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A closer look at the All-Pro vote

New York Giants v Seattle Seahawks

New York Giants v Seattle Seahawks

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We noted earlier today that the Associated Press has declined to release the full list of 50 members of the media who vote on the NFL’s All-Pro team. But we have been able to identify some of the voters behind some of the more surprising votes.

The oddest choice on the entire AP All-Pro team may have been listing Seahawks running back Marshawn Lynch as a fullback, rather than a running back. The one voter who put Lynch at fullback was Boomer Esiason, the former NFL quarterback who now works as a TV and radio commentator.

Another former NFL quarterback, Troy Aikman, stood out with another odd vote: Aikman was the only one of the 50 voters who didn’t place a punter on his All-Pro team. We’ve been told Aikman “preferred not to vote for a punter.”

And in yet another sign that great former players don’t alway make for great All-Pro voters, we have James Lofton’s vote at guard. Lofton, the Hall of Fame wide receiver who’s now a broadcaster, voted for Seattle’s James Carpenter as an All-Pro guard. Carpenter is just not a good guard and that vote is hard to understand.

Evan Mathis of the Eagles is a good guard, but it was surprising to see that he got two All-Pro votes even though he spent half the season on short-term injured reserve. No matter how good Mathis was on the 50 percent of the Eagles’ offensive snaps that he played, did he really deserve to be chosen ahead of guards like Marshall Yanda of Baltimore and Zack Martin of Dallas, both of whom also played at a very high level while playing 99 percent of their teams’ offensive snaps? Hub Arkush and Nick Pavlatos thought so, because they were the media members who voted for Mathis.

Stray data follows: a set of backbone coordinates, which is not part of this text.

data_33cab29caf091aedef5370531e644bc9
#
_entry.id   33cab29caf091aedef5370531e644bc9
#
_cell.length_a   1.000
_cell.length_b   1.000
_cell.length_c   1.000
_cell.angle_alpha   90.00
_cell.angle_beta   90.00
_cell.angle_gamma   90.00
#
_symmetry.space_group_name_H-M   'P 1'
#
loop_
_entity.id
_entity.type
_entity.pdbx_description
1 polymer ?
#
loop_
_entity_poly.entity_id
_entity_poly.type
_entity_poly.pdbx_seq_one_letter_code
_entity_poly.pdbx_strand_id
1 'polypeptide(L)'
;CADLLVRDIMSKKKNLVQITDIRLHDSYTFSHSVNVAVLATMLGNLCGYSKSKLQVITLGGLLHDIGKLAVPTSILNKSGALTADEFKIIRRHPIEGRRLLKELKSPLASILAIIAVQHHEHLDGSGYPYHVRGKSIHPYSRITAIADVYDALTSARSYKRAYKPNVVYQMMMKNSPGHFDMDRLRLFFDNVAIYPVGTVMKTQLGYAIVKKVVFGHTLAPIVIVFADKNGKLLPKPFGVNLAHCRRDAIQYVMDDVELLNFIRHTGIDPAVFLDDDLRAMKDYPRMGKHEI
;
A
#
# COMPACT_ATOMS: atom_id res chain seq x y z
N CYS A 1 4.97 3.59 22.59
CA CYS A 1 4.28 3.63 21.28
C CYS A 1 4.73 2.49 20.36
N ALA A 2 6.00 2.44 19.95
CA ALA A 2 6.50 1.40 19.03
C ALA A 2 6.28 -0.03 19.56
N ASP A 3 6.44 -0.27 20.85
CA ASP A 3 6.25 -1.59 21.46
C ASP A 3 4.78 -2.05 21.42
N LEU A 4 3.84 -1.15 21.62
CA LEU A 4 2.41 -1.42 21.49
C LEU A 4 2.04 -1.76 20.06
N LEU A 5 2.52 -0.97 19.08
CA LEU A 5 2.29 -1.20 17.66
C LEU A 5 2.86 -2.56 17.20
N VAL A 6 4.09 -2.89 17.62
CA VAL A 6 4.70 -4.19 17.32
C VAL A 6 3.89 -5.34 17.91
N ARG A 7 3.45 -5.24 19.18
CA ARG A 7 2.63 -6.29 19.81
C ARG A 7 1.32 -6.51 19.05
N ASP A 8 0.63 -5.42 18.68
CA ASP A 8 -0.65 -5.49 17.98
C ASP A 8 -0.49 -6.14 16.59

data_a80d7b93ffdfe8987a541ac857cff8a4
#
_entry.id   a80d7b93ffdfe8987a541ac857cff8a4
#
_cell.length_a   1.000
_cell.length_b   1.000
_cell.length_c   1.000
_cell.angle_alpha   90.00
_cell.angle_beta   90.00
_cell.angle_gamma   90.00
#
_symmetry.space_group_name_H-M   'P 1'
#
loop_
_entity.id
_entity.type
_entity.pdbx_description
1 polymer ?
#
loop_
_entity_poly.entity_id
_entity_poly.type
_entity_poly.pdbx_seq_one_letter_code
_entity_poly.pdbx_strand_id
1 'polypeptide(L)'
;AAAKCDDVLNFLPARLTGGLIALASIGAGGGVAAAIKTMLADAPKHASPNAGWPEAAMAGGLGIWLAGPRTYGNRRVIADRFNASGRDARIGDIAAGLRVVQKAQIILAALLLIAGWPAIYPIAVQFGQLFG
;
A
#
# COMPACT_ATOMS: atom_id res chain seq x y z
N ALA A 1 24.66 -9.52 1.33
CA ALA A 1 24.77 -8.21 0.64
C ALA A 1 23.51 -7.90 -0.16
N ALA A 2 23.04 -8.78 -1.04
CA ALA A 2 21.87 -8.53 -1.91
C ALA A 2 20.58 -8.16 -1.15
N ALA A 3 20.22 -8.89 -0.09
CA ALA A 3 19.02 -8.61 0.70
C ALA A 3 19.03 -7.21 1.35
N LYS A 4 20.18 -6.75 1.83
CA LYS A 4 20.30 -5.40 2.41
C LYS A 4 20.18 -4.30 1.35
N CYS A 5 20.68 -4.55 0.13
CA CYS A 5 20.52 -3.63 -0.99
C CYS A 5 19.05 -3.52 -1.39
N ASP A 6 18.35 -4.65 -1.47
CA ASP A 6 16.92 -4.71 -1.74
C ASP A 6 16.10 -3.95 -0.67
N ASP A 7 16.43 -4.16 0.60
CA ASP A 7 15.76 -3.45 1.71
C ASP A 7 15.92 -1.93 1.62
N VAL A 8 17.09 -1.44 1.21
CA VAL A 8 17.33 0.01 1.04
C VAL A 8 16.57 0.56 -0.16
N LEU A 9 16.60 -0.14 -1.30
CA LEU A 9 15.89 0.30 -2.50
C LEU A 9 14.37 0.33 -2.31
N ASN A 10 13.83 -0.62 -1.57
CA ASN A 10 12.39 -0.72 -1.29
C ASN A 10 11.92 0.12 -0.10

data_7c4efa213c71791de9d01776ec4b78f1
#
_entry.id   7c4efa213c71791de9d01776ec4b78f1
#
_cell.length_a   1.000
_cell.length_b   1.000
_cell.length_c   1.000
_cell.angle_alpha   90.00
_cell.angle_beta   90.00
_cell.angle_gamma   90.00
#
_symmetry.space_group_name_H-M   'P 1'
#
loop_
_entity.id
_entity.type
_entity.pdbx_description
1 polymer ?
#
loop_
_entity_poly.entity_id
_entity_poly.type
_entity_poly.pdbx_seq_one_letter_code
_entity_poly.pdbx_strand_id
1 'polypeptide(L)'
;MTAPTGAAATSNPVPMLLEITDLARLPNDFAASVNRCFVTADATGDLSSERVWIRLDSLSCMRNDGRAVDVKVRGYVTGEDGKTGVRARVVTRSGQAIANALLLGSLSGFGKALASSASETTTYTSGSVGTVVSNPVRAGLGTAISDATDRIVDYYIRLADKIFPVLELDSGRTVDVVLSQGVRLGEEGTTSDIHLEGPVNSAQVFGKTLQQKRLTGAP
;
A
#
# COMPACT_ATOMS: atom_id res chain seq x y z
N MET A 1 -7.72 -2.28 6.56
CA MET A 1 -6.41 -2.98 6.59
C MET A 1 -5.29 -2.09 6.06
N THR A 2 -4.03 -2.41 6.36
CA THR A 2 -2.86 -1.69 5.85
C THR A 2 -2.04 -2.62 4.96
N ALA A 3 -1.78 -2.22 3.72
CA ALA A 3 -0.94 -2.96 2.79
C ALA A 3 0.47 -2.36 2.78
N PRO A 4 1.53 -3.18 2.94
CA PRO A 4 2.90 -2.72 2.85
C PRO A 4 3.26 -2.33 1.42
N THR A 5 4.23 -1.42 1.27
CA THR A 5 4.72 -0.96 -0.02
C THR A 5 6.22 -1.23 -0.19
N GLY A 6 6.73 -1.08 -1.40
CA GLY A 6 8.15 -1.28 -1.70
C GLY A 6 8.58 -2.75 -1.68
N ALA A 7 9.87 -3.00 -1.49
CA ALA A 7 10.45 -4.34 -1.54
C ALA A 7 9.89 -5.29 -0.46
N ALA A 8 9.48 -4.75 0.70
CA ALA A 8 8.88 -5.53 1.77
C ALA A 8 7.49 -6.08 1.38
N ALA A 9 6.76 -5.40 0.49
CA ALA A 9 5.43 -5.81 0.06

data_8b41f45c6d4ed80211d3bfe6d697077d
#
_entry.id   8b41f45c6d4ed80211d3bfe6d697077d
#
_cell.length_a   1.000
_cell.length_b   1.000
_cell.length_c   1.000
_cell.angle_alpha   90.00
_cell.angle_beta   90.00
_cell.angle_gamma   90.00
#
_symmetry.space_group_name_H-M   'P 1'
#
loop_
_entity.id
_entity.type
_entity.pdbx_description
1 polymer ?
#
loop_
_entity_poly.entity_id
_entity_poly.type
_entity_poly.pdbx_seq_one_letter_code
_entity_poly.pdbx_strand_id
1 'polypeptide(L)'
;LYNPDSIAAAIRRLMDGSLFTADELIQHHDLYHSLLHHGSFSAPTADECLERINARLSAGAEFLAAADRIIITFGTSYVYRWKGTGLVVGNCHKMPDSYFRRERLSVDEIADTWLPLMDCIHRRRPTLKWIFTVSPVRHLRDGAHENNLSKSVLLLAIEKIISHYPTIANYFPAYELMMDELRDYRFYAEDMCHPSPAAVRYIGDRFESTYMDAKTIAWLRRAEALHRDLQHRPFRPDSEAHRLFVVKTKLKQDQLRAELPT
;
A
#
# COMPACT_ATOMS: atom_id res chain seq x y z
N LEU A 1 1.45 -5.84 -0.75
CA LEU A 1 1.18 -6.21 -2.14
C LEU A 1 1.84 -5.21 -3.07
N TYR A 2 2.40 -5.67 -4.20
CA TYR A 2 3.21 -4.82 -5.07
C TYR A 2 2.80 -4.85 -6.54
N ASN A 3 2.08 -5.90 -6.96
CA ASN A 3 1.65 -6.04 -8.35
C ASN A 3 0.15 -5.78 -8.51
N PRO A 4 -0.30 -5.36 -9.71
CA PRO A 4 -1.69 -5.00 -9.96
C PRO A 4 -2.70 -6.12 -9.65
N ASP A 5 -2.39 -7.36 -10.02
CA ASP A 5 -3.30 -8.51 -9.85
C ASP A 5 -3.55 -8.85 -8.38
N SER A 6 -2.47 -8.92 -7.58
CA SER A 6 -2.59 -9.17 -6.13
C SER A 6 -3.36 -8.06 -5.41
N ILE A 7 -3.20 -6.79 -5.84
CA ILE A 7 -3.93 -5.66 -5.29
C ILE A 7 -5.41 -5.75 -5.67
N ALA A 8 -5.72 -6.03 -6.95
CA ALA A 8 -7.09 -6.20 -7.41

Green Bay’s Clay Matthews got five votes as an All-Pro outside linebacker, which was not surprising. But it was surprising that Matthews also got one vote as an All-Pro inside linebacker. Matthews did get some playing time at inside linebacker, but according to Pro Football Focus, Matthews played more on the outside than on the inside in all 16 games this year, and overall Matthews played 84 percent of his snaps at outside linebacker. It’s hard to see how a player who spends so little time on the inside can get an All-Pro vote over linebackers who play on the inside full-time, but John Czarnecki voted for Matthews at inside linebacker.

Another voter who cast an outside-the-box vote was Dan Pompei, the one voter who kept Antonio Brown from being a unanimous selection at wide receiver. Pompei voted for Dez Bryant and Jordy Nelson, both of whom had very good seasons as well, at wide receiver.

For NFL players, there’s no higher honor at the end of the season than to be named the best player at your position in the league, and for the most part the players on the All-Pro team are the best players at their positions. But it’s disappointing, when going through the vote counts, to get the feeling that some voters don’t take the job of All-Pro voter seriously enough to do the necessary homework to really learn which players are deserving. The AP could stand to overhaul its list of voters, which would give the league a better list of All-Pros.